‚ÄãInternational Maritime Organization (IMO) Secretary-General Koji Sekimizu on Monday (26 November) opened the 28th session of the Organization‚Äôs highest governing body, the Assembly, IMO said in its press release.
The meeting is being attended by more than 1,000 delegates from IMO Member States as well as from international governmental and non-governmental organizations.
In his opening address, Mr. Sekimizu outlined the achievements of the Organization during the 2012 to 2013 biennium, stressing the work on passenger ship safety, following the January 2012 Costa Concordia accident; preparation for the introduction of the mandatory IMO audit scheme; the adoption of the Cape Town Agreement to implement fishing vessel safety regulations; work on maritime security and anti-piracy measures; and progress in the preparation of the Polar Code.
In the environmental field he emphasised the implementation of the energy efficiency requirements; promotion of technical cooperation and transfer of technology relating to improvement of energy efficiency of ships; the designation of Saba Bank as a new particularly sensitive sea area; the Ballast Water Management Convention implementation plan; and the adoption of six guidelines for the Hong Kong International Convention for the Safe and Environmentally Sound Recycling of Ships.
He also focused on the challenges ahead, emphasising the finalization of the Polar Code; preparation for the mandatory audit scheme; and continuing the review and reform process for the Organization.
‚ÄúIn addition, our global effort to reduce greenhouse gas emissions must continue; implementation of EEDI (Energy Efficiency Design Index) must be progressed; development in the United Nations Framework Convention on Climate Change (UNFCCC) must be closely monitored; and further efforts should be made to highlight IMO‚Äôs achievements and the real, substantial contribution from the shipping industry in the wider public. Furthermore, we must ensure IMO conventions dealing with protection of the marine environment, such as the Ballast Water Management Convention, will come into force,‚Äù Mr. Sekimizu said.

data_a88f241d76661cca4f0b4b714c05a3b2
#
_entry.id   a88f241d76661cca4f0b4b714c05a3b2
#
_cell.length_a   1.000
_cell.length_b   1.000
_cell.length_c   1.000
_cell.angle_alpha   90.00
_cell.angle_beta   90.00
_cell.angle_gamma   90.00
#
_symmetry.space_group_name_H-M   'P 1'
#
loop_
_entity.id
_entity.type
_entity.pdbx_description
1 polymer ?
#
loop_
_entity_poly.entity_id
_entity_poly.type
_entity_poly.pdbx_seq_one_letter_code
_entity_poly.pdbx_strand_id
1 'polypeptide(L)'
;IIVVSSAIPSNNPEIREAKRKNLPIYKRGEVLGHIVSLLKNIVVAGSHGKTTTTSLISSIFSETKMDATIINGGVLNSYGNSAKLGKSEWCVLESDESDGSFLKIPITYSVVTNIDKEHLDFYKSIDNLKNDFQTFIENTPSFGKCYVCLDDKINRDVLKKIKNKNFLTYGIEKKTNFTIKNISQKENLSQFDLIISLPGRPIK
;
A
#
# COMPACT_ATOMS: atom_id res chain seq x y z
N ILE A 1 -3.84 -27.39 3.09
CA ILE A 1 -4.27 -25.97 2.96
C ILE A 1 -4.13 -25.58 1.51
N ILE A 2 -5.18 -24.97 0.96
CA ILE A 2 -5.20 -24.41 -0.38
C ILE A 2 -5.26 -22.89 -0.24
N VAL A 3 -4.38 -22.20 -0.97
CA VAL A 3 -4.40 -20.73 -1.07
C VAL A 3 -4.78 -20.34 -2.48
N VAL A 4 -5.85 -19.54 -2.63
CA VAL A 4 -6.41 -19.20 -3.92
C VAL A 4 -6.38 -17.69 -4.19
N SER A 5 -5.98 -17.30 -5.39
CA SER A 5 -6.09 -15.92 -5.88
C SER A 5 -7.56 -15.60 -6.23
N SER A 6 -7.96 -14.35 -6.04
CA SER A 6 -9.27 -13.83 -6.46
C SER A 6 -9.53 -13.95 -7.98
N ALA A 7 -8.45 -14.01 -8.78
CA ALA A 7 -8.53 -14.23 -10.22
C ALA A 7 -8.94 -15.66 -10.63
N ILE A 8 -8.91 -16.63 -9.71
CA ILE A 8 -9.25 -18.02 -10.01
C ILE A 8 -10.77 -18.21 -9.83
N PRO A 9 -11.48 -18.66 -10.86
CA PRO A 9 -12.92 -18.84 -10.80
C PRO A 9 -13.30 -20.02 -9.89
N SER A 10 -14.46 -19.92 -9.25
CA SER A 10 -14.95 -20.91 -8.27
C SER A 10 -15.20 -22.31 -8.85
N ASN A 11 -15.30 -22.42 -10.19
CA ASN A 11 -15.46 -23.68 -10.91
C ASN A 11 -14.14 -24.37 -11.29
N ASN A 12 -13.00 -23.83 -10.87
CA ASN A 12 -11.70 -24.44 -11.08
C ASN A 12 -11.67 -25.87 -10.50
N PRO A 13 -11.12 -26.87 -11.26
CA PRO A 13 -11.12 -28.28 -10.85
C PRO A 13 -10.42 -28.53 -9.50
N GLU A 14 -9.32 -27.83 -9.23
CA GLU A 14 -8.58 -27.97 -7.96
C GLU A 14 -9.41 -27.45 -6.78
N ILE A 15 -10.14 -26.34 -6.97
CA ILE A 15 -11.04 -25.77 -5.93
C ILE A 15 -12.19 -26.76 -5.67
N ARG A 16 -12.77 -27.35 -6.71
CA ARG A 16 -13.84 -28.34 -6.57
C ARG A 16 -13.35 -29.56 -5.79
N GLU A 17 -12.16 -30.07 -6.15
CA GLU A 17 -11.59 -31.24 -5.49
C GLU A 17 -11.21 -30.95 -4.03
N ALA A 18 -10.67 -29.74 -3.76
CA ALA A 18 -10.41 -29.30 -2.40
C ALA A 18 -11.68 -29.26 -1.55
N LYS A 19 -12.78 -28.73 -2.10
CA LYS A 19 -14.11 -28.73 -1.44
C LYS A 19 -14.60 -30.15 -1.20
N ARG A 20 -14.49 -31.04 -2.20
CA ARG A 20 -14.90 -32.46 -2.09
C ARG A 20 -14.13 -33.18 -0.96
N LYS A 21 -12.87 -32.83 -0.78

The Secretary-General referred to his objective to eradicate piracy and reduce maritime casualties by half. ‚ÄúOn piracy, while we saw good results of our concerted efforts in the Gulf of Aden and Indian Ocean off the coast of Somalia, we are concerned about the situation in the Gulf of Guinea. We should make further efforts in this field,‚Äù Mr. Sekimizu said.
Referring efforts to reduce accidents, Mr. Sekimizu said he appreciated progress by the International Association of Lighthouse Authorities (IALA) to implement an Accident Zero Campaign, but said the issue of maritime migrants could not be neglected.
‚ÄúHundreds of people on board small boats and ships with no safety measures are my concern. On the rescue side, IMO has done a lot. But this field needs further work to improve the system to handle persons rescued at sea. The matter of migrants and asylum seekers are well beyond the remit of this Organization. But, when it comes to hundreds of people on board small unseaworthy vessels crossing over oceans and losing their lives, we should seriously consider what we can do in the field of prevention. IMO is dealing with capacity building for proper implementation of safety regulations and maritime security, and I would like to further consider what we can do in this field in the coming biennium,‚Äù Mr. Sekimizu said.
The outgoing President of the Assembly, His Excellency Mr. Eduardo Medina-Mora, Ambassador Extraordinary and Plenipotentiary and Permanent Representative of Mexico to IMO, and the incoming President, Mr. √únal √áevik√∂z, Ambassador of the Republic of Turkey to the United Kingdom, also addressed the Assembly.